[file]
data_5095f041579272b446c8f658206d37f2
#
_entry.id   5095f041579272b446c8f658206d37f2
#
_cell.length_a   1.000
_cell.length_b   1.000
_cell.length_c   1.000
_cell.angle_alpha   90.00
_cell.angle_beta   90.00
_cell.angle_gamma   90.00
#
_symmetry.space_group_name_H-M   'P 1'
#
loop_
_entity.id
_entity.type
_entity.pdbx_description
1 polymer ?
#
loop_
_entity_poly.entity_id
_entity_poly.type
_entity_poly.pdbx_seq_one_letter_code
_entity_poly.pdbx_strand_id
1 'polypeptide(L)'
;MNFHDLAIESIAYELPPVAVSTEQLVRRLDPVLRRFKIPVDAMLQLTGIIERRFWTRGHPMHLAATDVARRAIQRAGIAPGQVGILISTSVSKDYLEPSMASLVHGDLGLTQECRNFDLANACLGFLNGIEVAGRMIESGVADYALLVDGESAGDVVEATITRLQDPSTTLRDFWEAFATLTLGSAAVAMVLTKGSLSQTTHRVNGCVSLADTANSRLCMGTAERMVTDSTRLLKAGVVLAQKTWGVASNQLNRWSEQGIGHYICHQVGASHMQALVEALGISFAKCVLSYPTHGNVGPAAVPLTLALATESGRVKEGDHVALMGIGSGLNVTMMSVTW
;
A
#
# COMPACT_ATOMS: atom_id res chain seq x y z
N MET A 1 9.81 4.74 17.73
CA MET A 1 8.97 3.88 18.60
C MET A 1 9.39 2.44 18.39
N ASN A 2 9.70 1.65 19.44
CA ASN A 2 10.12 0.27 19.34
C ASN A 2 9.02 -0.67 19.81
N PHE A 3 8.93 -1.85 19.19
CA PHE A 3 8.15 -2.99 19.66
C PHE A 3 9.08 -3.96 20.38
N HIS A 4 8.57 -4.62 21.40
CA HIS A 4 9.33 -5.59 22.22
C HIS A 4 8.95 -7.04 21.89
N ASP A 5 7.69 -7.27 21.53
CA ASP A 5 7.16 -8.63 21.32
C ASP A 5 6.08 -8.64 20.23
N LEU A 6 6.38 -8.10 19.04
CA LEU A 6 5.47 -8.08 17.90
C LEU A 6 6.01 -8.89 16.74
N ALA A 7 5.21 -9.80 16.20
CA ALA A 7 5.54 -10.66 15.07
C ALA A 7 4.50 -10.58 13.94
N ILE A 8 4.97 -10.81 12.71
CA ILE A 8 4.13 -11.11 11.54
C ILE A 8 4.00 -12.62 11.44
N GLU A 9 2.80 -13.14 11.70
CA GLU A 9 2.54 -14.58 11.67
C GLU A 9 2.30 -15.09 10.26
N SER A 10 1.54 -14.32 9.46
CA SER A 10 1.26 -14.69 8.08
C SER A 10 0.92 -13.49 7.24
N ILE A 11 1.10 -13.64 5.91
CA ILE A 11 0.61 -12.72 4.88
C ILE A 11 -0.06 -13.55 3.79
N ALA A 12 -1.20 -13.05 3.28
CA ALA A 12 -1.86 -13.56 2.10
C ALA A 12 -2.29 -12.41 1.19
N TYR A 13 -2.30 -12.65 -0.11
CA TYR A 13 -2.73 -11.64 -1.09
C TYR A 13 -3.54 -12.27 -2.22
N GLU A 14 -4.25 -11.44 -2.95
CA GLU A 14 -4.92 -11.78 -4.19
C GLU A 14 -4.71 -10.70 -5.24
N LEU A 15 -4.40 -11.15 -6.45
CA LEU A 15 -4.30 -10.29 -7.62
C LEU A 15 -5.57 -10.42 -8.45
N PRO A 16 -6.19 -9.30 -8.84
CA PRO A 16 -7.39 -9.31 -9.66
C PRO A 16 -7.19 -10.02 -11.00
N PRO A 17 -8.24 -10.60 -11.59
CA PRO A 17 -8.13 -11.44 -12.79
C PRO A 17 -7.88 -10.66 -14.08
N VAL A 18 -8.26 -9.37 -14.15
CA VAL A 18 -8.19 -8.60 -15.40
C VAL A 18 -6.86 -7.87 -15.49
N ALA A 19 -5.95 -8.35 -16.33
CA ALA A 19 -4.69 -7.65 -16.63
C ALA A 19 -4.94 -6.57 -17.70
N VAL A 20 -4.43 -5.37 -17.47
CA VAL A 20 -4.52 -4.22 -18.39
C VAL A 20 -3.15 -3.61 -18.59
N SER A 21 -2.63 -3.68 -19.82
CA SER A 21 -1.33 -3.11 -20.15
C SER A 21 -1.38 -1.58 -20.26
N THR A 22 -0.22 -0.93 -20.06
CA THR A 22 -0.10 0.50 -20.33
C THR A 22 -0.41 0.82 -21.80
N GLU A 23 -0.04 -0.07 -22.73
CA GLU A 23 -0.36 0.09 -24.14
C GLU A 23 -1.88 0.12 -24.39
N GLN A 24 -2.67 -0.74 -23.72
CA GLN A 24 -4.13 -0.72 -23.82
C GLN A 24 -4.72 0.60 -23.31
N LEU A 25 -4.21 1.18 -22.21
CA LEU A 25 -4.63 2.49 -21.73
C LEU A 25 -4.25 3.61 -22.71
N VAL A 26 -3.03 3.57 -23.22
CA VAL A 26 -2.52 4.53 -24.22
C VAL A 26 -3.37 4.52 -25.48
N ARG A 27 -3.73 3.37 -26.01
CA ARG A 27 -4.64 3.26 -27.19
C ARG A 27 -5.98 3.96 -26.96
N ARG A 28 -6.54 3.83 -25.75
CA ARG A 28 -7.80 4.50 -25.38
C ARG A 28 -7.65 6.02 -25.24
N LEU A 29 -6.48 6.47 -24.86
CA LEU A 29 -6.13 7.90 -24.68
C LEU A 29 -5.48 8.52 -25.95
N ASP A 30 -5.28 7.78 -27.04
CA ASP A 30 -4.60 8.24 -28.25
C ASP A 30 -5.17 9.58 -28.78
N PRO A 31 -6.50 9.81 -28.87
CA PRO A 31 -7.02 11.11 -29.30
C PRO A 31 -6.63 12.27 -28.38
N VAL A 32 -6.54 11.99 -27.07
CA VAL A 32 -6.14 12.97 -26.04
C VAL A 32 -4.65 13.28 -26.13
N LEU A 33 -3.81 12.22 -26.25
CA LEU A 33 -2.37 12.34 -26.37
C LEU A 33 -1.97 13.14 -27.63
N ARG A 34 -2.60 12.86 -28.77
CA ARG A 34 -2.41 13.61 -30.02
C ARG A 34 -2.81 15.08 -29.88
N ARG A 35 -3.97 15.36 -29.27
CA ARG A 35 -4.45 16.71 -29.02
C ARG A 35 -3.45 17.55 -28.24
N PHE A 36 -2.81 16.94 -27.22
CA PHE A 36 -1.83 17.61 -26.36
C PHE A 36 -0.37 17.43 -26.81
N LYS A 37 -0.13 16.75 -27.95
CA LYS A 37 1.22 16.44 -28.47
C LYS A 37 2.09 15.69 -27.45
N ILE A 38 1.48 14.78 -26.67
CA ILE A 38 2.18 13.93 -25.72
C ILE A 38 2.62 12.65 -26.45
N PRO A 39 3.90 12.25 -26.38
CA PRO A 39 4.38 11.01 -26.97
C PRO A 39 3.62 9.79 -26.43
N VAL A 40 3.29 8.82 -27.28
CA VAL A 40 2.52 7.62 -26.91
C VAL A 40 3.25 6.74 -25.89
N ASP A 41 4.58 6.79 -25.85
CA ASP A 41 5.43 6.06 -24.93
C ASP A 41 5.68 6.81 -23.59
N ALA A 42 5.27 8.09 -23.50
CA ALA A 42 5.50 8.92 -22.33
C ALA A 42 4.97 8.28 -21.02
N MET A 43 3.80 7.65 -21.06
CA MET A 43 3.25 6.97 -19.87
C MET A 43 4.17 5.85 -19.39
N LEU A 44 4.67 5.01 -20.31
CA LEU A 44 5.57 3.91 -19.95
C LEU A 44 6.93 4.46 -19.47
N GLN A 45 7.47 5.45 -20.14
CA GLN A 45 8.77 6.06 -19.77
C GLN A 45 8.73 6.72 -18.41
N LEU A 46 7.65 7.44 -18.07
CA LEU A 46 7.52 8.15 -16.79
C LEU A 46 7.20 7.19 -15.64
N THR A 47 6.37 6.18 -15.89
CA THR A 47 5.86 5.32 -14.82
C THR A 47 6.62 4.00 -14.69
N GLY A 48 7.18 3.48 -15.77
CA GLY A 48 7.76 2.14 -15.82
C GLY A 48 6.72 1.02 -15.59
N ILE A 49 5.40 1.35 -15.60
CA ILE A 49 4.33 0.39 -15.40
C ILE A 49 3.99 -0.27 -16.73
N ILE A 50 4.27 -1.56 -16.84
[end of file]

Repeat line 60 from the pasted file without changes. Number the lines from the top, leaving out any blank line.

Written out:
C SER A 10 0.92 -13.49 7.24